The hexagonal (hcp) high-pressure phase of iron (-Fe) is the most relevant constituent of the Earth's inner core. The thermodynamic and elastic properties of this phase are therefore of actual geophysical interest.

Using Nuclear Inelastic Scattering (NIS) with the 14.413 keV transition of Fe-57, the phonon density-of-states (DOS) in hcp iron was measured for the first time up to 42 GPa at ID22N of ESRF [1]and later up to 153 GPa at the APS [2]. Using the texture of the pressurised sample, we developed a new method to study the orientation dependence of the phonon density-of-states in -Fe up to 40 GPa[3]. The use of texture enables a search for a possible anisotropy in the sound velocity. Here we report on such a high-resolution NIS study of oriented -Fe up to 130 GPa.

Synchrotron radiation of 14.413 keV with a bandwidth of 3 meV was focused onto the sample of about 50 µm in diameter, contained in a Be gasket between the diamonds in the high-pressure cell [3]. NIS spectra were measured in two different directions, 0° and 75°, with respect to the axis of the diamonds, which is also the preferred c-axis orientation of the -Fe sample. NIS spectra of -Fe were recorded from 28 GPa up to 130 GPa. The phonon-DOS spectra, derived from the NIS spectra [1,3], are shown in Figure 18. They exhibit clear pressure-induced shifts of their characteristic peaks to higher energy as well as characteristic differences for the two orientations.


Fig. 18: (above) Transmission of the SR beam through the Fe sample at 0° and 75° with respect to the diamond anvil axis in the high-pressure cell. (below) Phonon-DOS g(E) of -Fe derived from NIS spectra at various pressures. Full dots correspond to the 0° direction and open dots to the 75° direction.


To explain the orientation dependence of the observed phonon DOS, theoretical calculations of the phonon dispersion relations and phonon-DOS were performed for -Fe at 40 GPa [3]. In addition, we demonstrated that the observed texture effects can be enforced by difference spectra, producing projected phonon-DOS as seen by NIS parallel and perpendicular to the hexagonal c-axis [3].

From the thermodynamic and elastic parameters derived from the phonon-DOS spectra of Figure 18 we concentrate here on the mean sound velocity vm, connected in the Debye model with the longitudinal and transversal sound velocity, vp and vs, by 3/(vm)3 = 1/(vp)3 + 2/(vs)3. The sound velocities vm of -Fe, derived from the low-energy range (0 - 15 meV) of the DOS are shown in Figure 19. They exhibit a systematic difference between the two directions, increasing with pressure and amounting to about 4% at 130 GPa. One can use the known bulk modulus K and shear modulus G of -Fe to derive the corresponding vp and vs values from the measured vm values [2]. The results for vp are shown in Figure 19 and exhibit a smaller, but well-resolved difference. The 75° data agree nicely with vp data obtained by IXS, a complementary technique (see D. Antonangeli et al., preceding article). All other elastic parameters derived from the full phonon-DOS exhibit similar differences indicating that the lattice is stiffer parallel to than perpendicular to the hexagonal c-axis. One reason for this behaviour might be the observed decrease of the c/a ratio with pressure.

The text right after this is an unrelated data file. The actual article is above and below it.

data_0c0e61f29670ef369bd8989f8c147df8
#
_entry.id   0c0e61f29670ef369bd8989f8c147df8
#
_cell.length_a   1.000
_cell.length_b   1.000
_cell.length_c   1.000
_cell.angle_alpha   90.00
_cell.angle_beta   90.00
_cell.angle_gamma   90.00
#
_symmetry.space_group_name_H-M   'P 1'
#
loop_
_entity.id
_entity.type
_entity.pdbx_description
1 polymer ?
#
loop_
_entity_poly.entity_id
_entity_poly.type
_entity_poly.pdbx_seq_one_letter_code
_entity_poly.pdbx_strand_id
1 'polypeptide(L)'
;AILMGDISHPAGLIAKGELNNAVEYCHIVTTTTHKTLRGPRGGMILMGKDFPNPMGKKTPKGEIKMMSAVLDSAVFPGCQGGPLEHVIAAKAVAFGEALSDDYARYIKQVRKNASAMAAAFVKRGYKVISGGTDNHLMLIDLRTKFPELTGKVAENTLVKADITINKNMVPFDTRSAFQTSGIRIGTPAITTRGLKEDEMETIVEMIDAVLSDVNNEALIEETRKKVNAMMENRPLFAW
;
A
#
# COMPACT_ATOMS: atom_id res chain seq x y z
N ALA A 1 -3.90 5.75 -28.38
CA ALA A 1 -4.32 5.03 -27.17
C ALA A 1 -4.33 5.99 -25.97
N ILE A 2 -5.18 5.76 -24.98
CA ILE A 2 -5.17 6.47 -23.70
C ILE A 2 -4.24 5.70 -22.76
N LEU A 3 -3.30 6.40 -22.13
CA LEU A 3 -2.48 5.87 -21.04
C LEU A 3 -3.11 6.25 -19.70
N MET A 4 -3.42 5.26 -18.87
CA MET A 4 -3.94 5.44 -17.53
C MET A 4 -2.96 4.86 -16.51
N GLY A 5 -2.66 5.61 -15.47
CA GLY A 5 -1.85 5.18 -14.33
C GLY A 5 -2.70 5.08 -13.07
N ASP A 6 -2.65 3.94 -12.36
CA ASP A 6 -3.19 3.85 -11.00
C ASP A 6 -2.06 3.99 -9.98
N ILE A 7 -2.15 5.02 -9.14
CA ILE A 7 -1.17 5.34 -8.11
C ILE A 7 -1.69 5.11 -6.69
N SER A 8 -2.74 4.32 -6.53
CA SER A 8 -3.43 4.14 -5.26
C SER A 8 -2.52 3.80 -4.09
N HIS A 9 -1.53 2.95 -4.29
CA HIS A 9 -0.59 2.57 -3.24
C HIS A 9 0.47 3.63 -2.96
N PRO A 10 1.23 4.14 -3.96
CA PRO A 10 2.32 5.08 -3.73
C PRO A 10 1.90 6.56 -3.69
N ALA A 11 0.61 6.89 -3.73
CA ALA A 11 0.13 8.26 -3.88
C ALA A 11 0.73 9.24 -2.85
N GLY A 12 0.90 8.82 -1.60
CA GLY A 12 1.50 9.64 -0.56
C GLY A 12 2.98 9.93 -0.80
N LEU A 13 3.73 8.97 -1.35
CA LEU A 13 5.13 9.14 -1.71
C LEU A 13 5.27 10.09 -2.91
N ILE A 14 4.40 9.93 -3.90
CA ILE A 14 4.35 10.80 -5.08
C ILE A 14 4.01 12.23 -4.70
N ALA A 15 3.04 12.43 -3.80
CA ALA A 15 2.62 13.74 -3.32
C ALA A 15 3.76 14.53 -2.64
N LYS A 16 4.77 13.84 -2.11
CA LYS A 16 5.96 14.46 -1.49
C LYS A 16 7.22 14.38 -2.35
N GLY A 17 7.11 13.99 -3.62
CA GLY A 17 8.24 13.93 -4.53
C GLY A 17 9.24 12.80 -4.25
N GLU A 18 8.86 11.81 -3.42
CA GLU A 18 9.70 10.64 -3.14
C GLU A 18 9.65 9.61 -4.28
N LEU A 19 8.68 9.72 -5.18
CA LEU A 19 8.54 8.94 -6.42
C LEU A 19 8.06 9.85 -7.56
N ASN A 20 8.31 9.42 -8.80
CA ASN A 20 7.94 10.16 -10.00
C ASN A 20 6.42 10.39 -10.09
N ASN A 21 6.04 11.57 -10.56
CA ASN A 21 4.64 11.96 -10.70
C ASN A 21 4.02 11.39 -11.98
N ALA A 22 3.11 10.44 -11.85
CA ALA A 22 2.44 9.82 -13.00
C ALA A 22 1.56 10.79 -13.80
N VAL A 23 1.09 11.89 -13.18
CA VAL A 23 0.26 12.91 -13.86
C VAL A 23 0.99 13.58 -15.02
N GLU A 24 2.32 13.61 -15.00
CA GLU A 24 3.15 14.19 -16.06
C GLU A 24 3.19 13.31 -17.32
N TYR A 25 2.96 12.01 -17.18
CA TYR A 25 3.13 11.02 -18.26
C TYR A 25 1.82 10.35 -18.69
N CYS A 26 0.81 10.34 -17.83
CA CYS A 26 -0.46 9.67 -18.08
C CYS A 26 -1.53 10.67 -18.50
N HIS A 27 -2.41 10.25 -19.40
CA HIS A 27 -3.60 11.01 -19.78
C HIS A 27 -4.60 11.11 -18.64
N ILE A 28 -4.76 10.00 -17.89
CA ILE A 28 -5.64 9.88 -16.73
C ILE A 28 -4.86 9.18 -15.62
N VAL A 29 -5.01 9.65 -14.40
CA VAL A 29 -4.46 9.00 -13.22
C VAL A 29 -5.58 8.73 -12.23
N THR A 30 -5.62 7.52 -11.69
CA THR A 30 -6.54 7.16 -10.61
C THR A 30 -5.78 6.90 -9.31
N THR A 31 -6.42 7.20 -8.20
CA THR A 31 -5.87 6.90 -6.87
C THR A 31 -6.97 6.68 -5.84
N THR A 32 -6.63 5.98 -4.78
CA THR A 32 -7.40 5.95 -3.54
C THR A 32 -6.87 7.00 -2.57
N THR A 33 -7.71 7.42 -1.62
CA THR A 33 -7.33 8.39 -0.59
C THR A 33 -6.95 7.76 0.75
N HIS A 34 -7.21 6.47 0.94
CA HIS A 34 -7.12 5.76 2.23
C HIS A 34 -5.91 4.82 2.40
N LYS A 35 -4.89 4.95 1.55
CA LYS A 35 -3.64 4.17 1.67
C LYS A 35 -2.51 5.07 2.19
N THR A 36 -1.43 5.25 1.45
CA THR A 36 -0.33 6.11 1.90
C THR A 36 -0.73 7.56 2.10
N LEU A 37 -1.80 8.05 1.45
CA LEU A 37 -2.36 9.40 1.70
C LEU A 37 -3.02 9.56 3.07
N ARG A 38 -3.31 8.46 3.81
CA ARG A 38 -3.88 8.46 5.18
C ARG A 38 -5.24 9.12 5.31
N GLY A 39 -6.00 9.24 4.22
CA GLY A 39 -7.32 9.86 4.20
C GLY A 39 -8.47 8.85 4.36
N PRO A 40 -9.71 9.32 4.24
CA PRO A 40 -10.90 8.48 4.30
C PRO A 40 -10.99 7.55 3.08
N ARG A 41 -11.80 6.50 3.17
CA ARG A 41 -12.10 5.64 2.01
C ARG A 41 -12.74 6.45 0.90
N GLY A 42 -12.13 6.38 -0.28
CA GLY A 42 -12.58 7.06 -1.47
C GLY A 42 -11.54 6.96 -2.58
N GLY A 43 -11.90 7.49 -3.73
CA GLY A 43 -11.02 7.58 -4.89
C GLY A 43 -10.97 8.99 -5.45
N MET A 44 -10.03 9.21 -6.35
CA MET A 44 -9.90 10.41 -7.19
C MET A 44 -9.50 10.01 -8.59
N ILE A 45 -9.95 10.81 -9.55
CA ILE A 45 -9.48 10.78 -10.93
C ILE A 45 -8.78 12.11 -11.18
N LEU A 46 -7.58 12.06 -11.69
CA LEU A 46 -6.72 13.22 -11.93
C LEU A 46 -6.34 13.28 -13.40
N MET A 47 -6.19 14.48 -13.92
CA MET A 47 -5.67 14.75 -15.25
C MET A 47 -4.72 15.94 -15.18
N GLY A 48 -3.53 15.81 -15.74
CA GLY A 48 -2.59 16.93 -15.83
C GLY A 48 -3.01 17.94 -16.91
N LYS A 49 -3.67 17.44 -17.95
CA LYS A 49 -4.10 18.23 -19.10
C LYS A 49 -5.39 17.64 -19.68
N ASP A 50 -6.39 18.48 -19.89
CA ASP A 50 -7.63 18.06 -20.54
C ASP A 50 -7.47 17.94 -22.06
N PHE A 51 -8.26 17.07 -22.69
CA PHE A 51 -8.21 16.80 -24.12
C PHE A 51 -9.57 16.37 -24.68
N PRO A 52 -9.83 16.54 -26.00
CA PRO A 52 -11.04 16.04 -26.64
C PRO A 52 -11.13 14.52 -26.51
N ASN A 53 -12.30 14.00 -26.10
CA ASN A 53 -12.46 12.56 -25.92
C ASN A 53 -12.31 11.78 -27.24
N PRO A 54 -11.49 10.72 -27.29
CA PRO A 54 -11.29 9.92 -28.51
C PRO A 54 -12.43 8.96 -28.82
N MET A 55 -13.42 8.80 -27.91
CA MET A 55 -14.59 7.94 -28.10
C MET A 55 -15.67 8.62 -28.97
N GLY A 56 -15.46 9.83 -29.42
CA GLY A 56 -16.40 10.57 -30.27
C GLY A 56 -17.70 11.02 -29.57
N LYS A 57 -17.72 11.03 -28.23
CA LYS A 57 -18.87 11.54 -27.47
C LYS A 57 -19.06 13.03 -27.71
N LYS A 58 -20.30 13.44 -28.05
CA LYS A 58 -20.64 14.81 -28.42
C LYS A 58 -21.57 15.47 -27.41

Fig. 19: a) Mean sound velocity vm in -Fe derived from the phonon-DOS spectra shown in Figure 18. b) Longitudinal sound velocity vp derived from vm as explained in the text. Full and open dots have the same meaning as in Figure 18. The vm and vp data for -Fe are also shown [3]. The crosses mark vp values measured by IXS preferentially perpendicular to the c-axis.


Bearing in mind that the present data of vm and vp were obtained from a textured sample (and not from a single crystal) and that the NIS probability varies with cos2 , where is the angle between the k-vector of the incident synchrotron radiation and the polarisation vector of the excited or annihilated phonons, the experimentally observed vm values at 0° and 75° provide only lower limits of the actual difference in vm and the derived vp and vs values as seen parallel and perpendicular to the c-axis. When we derive vm and, accordingly, vp and vs from the projected DOS, we obtain considerably larger differences, up to 10% for vm and vp at 130 GPa [4]. An exact determination of the difference depends on the degree of texture in the -Fe samples, which will be determined independently in future studies. The present data demonstrate the high-resolution power of NIS for precise determination of the sound velocities and other elastic parameters well above 100 GPa.

[1] R. Lübbers et al., Science 287, 1250 (2000).
[2] H.-K. Mao et al., Science 292, 914 (2001).
[3] H. Giefers, et al., High Pressure Research 22, 501 (2002).
[4] H. Giefers, PhD thesis (Paderborn, 2004); H. Giefers et al., in preparation.

H. Giefers (a,b), G. Wortmann (a), A.I. Chumakov (c), D. Alfè (d).
(a) Department Physik, University of Paderborn (Germany)
(b) Present address: Department of Physics, University of Nevada, Las Vegas (USA)
(c) ESRF
(d) University College London (UK)